Country trio Chapel Hart makes you feel like family in the middle of a bar fight

Ch3 Big Scaled

Chapel Hart (l-r: Trea Swindle, Danica Hart, Devynn Hart)

Country trio Chapel Hart—comprised of sisters Danica and Devynn Hart and their cousin Trea Swindle—was named “Next Women of Country 2021”  by CMT ahead of the release of their sophomore album, The Girls Are Back in Town.

The group has made waves with their down-home charm and forthright honesty, as well as the stellar music video for the recent single, “You Can Have Him Jolene.” Chapel Hart’s three-part harmonies are perfectly-suited for delivering both ballads and raucous rave-ups, and it was a real joy to speak with all three members ahead of their appearance at Knuckleheads this weekend.

The Pitch: What in your growth as a trio has made your music so malleable and flexible?

Trea Swindle: I think we have an advantage, being a trio, because whenever we get to perform, you get to hear the stories and see the performance from three completely different perspectives. And it just makes it that much more relatable. It doesn’t matter if you’re nice and sweet or a little rough around the edges. It’s a little bit of something for everybody. We can go from a barn dance to a bike rally to just about everything in between, because when you got good music and good folks, you can’t just deny having a good time.

You have this new album and you’ve released a couple of singles off of it, which are really strong, pro-women anthems, like “A Grown-Ass Woman” with Mickey James and “You Can Have Him Jolene.” Do these songs come from a personal space or do they come from just wanting to set the bar and show other women, “You don’t have to take this”?

Danica Hart: Maybe a combination, ’cause I think that, for so long, country music has had a formula and also, you are a woman in country music. It felt like there was a list of things that you could think about. We had a meeting with our our friends over at CMT and Leslie Fram [senior vice president of music strategy for CMT] and they were just kind of getting to know us.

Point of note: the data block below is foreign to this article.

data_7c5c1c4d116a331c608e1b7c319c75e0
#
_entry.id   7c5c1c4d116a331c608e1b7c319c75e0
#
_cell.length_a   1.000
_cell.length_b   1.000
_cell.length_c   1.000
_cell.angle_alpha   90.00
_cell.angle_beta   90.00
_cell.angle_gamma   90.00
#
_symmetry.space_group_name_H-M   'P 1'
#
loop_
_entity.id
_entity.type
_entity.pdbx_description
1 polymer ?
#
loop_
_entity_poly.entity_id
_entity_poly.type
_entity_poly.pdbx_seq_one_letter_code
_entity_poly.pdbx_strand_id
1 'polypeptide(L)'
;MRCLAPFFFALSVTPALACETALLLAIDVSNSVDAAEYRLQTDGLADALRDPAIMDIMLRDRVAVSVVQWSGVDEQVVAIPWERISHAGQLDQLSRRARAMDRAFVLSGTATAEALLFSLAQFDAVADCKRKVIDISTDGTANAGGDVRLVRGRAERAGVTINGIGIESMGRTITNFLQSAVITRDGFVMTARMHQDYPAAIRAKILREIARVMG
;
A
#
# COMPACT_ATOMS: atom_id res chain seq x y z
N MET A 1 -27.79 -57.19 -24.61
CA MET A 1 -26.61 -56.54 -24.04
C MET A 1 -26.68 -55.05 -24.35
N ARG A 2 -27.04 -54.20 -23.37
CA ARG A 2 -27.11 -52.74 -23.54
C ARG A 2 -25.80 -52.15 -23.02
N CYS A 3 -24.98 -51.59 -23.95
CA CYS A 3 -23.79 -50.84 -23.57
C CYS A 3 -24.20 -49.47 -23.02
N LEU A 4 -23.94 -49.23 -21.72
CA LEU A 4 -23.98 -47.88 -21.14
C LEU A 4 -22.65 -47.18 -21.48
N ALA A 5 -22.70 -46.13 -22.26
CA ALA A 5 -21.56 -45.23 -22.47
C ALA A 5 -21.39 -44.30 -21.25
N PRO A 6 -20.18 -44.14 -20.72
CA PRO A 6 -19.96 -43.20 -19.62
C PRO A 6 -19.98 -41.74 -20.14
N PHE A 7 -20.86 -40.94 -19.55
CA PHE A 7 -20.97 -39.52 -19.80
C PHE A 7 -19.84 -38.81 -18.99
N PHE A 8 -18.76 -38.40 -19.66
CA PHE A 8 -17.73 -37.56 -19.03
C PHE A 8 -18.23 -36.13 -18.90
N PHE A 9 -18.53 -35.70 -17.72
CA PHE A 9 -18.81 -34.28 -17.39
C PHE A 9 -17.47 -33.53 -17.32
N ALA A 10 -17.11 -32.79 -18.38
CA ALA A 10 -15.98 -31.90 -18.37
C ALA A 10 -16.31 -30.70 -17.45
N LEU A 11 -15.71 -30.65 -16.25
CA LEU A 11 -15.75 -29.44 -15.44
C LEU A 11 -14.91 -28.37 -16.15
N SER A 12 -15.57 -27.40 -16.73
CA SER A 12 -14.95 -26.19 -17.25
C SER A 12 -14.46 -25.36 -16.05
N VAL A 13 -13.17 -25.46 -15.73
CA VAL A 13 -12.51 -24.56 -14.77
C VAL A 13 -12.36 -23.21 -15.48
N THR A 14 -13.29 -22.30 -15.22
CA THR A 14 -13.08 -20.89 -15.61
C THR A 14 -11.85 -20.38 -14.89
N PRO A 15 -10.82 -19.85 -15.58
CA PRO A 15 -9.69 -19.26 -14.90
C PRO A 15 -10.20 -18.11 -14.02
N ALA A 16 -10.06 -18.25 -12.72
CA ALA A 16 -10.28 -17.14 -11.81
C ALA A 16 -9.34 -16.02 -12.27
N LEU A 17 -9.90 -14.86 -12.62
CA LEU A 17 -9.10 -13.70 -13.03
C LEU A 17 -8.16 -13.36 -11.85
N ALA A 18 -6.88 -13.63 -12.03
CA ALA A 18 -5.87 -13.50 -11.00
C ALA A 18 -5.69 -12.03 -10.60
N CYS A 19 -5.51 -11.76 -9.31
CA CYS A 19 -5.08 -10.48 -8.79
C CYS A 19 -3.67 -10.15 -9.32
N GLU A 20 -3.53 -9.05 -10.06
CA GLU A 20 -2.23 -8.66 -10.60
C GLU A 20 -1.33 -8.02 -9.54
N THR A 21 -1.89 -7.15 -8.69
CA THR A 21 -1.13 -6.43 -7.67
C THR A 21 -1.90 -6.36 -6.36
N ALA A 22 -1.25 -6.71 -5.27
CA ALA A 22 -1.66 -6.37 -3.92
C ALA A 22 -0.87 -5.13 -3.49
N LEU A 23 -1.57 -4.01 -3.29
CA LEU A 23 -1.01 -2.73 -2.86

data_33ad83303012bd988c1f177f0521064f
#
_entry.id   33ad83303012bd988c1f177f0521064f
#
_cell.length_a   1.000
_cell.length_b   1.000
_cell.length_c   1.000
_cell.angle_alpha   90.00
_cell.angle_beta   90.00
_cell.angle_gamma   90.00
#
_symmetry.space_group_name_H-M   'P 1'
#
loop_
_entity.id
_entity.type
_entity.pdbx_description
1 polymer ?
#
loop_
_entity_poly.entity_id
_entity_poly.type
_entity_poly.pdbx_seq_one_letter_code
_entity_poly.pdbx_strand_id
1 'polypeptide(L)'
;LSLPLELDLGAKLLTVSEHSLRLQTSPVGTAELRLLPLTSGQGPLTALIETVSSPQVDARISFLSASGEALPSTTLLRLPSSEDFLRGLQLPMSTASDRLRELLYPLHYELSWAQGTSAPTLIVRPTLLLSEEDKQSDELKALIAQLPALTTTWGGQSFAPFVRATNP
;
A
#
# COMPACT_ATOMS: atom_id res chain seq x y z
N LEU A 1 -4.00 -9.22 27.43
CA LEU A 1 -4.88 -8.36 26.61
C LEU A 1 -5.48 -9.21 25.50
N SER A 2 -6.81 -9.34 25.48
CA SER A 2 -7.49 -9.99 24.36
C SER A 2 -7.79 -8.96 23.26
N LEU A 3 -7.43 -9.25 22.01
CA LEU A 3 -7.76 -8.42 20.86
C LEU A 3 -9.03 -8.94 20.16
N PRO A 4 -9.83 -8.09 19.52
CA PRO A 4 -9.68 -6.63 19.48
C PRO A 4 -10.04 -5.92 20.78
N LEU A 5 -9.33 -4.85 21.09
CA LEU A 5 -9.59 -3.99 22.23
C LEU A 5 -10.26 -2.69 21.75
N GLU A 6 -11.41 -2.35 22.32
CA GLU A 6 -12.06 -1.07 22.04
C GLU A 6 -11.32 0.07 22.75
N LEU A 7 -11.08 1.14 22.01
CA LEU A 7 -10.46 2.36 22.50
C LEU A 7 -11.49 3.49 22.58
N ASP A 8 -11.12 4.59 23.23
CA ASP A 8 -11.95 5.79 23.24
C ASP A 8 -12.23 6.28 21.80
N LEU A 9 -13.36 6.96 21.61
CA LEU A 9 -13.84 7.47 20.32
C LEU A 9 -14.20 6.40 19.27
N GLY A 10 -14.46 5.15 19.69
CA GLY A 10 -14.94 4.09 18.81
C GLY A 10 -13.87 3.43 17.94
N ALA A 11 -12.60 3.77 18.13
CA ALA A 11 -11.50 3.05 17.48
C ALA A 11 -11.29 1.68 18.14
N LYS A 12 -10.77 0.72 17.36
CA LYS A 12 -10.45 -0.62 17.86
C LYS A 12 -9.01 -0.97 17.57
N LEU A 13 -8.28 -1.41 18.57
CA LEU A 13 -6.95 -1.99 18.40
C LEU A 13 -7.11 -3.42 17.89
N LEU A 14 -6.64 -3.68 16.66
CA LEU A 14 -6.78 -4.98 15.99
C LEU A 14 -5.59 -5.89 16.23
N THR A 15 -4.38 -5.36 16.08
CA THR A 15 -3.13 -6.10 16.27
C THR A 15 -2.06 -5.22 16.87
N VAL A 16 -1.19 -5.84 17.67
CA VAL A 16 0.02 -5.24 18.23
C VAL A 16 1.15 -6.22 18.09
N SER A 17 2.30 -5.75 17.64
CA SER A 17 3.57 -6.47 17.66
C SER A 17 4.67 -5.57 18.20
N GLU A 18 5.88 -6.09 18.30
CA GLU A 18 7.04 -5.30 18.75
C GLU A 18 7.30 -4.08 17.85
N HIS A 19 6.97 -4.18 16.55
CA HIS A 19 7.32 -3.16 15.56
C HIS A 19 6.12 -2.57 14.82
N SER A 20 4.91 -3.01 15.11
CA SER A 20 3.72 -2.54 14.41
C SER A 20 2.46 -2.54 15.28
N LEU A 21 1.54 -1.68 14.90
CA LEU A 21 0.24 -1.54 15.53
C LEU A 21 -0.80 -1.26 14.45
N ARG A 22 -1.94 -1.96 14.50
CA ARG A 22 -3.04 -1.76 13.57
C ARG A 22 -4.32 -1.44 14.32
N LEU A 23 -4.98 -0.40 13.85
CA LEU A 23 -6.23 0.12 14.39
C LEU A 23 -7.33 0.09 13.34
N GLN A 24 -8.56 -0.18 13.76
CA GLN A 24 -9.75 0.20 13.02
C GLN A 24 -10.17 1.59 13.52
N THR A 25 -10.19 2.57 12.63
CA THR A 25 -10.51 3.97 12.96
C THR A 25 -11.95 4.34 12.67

While we were on Zoom, they were like, “Could you please indulge us with a song?” We played “You Can Have Him Jolene,” and there was silence. And so we were like, “Well, we got another, if you like.” We thought they didn’t like it.

But once Leslie Fram said through the silence, “Chapel Hart, in 50 years of country music, no one has ever said that,” and so, we’re just excited that we get to do that—all the things that we used to think about and crazy thoughts that we had kids. “You Can Have Him Jolene” came from when we were shooting the “9 to 5” Dolly cover and Devynn has on a shirt that says “You can have him, signed Jolene.”

I was like, “Who does this heifer think she is, going to take somebody’s man, and then turn around and tell her she can have them? How about you can just have them, Jolene?” We all joked about it and we were like, “We gotta write this song!” This lady walked up to us last night and she talked about being in a domestic relationship and she said that all she can think to do is just cry during “Jolene,” ’cause she really can’t have them. She went through and she told us her story. We didn’t realize how powerful this fun song that we wrote really was and how much it really touched and affected so many people in the world.

Is it nerve-wracking to try to write a song that is an answer song to such a timeless classic?

Devynn Hart: I actually don’t think so. It just kinda flowed. It was an idea and we just went with it. The entire writing process was just full of energy. It was so much fun and the words seem to almost have written themselves. It just flowed and everybody’s got the queen, Dolly, on their mind, but I think that it just kind of goes to the other side of the songwriting: you just write your truth and the rest of the world will tell you if they love it or not.